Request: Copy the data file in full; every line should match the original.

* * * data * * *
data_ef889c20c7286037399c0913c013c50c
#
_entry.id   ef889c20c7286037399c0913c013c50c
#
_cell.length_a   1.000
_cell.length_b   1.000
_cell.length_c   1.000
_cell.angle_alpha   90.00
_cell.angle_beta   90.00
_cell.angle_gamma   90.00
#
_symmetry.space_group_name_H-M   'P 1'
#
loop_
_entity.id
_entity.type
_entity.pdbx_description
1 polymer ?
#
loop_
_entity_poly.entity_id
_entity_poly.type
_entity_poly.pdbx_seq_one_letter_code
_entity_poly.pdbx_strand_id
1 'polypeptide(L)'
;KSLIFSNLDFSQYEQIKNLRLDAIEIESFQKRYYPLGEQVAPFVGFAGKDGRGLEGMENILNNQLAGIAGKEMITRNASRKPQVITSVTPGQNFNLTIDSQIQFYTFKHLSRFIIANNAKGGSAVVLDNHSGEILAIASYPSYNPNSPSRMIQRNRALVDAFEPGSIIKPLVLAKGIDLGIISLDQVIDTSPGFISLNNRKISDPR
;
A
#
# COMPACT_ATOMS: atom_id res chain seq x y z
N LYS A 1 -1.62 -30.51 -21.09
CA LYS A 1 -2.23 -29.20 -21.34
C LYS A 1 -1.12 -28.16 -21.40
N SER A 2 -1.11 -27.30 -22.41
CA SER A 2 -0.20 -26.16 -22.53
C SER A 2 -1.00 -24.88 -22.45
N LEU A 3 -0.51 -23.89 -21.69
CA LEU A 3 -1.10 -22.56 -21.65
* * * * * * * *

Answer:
data_ef889c20c7286037399c0913c013c50c
#
_entry.id   ef889c20c7286037399c0913c013c50c
#
_cell.length_a   1.000
_cell.length_b   1.000
_cell.length_c   1.000
_cell.angle_alpha   90.00
_cell.angle_beta   90.00
_cell.angle_gamma   90.00
#
_symmetry.space_group_name_H-M   'P 1'
#
loop_
_entity.id
_entity.type
_entity.pdbx_description
1 polymer ?
#
loop_
_entity_poly.entity_id
_entity_poly.type
_entity_poly.pdbx_seq_one_letter_code
_entity_poly.pdbx_strand_id
1 'polypeptide(L)'
;KSLIFSNLDFSQYEQIKNLRLDAIEIESFQKRYYPLGEQVAPFVGFAGKDGRGLEGMENILNNQLAGIAGKEMITRNASRKPQVITSVTPGQNFNLTIDSQIQFYTFKHLSRFIIANNAKGGSAVVLDNHSGEILAIASYPSYNPNSPSRMIQRNRALVDAFEPGSIIKPLVLAKGIDLGIISLDQVIDTSPGFISLNNRKISDPR
;
A
#
# COMPACT_ATOMS: atom_id res chain seq x y z
N LYS A 1 -1.62 -30.51 -21.09
CA LYS A 1 -2.23 -29.20 -21.34
C LYS A 1 -1.12 -28.16 -21.40
N SER A 2 -1.11 -27.30 -22.41
CA SER A 2 -0.20 -26.16 -22.53
C SER A 2 -1.00 -24.88 -22.45
N LEU A 3 -0.51 -23.89 -21.69
CA LEU A 3 -1.10 -22.56 -21.65